Drying times van' from brand to brand, but all varnishes cure rather slowly. So to stay on the safe side, applx only one coat per day. Building the finish too fast can leave the inside coats partially cured, which can result in a soft finish.
Varnish's molecular structure changes as it cures.
7To enhance leveling and minimize brush marks, thin varnish 10-15% before use with mineral spirits or naphtha. This works best when you can varnish on a horizontal surface where drips or sags are not a factor.
8 Load the brush with varnish by dipping the first 1/3 of the bristles in the varnish.
9 Lightly squeeze out the excess varnish from brush on side of the container. There's no need to scrape the brush on the side as this removes too much varnish.
1 A Apply the JL \J varnish with the brush held at a 45-degree angle to the wood. Press down enough to deflect the tip so that the ends of the bristles start to splay out on the wood. Drag the brush slowly, about two inches per second, with the grain.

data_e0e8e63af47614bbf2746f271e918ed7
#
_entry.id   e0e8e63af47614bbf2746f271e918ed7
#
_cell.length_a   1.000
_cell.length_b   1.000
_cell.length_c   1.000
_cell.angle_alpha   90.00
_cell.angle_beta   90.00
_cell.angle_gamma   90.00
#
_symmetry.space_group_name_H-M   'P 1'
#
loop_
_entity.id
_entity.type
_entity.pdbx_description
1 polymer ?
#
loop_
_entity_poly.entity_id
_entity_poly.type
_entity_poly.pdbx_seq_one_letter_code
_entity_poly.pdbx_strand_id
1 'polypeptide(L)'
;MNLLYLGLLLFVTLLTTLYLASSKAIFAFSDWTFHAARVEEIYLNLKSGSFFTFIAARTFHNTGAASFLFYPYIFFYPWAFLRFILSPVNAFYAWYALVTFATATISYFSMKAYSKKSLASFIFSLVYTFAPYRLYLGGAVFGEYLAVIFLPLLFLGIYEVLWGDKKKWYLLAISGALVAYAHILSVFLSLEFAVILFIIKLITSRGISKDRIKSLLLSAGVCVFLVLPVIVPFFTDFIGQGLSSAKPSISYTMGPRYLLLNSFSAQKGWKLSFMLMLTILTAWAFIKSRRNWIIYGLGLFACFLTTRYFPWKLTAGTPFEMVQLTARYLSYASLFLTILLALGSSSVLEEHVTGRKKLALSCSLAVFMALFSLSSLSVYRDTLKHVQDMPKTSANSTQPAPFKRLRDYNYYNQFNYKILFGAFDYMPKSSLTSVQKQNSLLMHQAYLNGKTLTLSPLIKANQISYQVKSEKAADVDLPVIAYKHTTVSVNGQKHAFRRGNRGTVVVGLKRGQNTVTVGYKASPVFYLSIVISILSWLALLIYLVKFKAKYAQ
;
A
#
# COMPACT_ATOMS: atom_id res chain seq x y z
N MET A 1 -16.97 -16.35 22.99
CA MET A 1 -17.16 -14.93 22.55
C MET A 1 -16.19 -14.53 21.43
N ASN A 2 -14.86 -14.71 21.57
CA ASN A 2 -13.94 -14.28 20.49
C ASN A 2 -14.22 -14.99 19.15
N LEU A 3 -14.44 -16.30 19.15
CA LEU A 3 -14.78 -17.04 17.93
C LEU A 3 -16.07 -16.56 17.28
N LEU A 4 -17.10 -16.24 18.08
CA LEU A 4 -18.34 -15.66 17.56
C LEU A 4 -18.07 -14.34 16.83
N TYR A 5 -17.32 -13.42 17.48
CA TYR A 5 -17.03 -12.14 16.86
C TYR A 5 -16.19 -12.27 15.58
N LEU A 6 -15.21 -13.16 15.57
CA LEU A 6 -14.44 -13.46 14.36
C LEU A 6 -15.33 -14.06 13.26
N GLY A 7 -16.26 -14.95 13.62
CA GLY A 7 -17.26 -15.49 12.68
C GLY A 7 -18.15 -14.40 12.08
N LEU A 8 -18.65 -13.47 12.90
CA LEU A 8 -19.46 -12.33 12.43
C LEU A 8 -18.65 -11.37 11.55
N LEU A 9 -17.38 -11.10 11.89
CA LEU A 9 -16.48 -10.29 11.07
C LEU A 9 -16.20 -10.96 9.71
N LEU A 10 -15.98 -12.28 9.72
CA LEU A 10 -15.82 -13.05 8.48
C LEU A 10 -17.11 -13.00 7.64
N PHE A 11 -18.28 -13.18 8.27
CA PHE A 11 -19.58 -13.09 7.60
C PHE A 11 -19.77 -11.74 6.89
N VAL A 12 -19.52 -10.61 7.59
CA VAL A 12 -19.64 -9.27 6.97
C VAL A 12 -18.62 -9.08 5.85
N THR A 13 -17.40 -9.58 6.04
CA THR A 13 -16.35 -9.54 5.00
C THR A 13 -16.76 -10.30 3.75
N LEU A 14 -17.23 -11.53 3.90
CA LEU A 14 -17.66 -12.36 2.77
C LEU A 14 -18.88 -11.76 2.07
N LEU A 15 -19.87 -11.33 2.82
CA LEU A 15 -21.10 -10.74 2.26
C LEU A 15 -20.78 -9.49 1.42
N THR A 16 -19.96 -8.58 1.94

Its solvents can no longer dissolve the cured coating. Each coat must adhere mechanically to the previous one. To help this adhesion, each coat should he lightly sanded before recoaung. Use 220-grit stcaratcd paper between coats and move to a finer grit before the last coat. In areas that are difficult to sand, try 0000 steel wool or a synthetic abrasive pad.
Apply at least three coats of varnish. This builds enough of a finish to look good and wear well. For a deeper look or a gloss finish, add more coats as needed. If you want a very thick satin finish. stick with gloss until the last one or two coats, or rub down the gloss to produce a satin sheen.